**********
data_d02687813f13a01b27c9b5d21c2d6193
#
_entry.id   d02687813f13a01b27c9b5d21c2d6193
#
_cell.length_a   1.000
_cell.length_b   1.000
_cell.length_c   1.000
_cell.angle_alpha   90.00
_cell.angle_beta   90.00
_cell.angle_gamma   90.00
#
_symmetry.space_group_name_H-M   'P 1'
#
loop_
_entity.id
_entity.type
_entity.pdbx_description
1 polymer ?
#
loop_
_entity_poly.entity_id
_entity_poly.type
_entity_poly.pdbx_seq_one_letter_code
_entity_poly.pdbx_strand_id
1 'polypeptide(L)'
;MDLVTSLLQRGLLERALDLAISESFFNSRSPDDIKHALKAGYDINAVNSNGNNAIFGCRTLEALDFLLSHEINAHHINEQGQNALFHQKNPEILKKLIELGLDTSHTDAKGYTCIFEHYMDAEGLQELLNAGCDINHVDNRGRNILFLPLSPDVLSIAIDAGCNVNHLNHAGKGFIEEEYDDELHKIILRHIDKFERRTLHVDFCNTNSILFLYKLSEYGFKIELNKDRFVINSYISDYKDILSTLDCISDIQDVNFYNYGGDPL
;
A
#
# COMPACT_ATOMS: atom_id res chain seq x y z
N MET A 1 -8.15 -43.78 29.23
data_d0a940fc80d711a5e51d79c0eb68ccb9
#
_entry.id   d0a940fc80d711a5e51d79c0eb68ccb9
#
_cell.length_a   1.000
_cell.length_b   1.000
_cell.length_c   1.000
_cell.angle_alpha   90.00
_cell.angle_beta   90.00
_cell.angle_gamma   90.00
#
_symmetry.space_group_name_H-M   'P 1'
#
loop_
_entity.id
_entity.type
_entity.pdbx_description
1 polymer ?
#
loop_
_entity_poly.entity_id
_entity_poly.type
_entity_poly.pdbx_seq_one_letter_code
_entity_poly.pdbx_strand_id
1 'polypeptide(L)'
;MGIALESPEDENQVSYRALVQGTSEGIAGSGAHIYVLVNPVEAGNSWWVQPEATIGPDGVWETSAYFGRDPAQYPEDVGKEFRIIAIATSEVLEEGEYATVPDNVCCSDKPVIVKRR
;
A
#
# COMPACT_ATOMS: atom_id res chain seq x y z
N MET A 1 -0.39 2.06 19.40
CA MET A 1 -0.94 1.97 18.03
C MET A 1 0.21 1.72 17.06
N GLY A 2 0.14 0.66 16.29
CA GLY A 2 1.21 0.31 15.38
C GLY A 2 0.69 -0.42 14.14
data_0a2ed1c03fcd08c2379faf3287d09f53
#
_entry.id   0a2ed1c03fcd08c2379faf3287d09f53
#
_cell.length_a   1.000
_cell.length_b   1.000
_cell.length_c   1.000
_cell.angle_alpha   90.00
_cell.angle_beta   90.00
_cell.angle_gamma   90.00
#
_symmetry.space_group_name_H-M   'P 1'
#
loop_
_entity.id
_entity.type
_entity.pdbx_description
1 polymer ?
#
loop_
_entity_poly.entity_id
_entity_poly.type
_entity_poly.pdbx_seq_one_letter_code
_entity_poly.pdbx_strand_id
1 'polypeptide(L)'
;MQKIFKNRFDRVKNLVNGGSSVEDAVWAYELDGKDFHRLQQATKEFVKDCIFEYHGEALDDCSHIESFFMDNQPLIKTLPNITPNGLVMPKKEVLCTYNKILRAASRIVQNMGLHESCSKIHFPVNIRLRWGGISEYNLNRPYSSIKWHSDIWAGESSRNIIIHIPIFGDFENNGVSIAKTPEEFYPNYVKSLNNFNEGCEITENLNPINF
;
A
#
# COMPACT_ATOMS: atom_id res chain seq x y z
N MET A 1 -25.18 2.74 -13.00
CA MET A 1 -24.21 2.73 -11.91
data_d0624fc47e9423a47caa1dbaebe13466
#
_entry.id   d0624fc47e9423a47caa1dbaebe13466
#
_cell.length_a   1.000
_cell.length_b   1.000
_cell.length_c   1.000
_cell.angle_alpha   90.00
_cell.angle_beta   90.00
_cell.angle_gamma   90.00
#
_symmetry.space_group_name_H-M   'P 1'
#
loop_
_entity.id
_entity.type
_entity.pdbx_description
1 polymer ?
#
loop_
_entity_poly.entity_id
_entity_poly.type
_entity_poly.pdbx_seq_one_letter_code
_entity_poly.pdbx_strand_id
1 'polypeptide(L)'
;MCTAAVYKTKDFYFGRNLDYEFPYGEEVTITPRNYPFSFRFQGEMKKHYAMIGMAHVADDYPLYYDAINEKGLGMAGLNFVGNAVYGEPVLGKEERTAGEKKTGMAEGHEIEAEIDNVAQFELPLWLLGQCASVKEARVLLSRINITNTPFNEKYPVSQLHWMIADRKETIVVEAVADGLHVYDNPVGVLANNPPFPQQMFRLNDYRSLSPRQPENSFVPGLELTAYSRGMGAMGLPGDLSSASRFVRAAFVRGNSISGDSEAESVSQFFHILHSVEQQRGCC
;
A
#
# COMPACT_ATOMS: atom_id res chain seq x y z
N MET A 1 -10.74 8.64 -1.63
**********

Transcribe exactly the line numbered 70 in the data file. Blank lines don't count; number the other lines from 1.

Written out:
_entry.id   0a2ed1c03fcd08c2379faf3287d09f53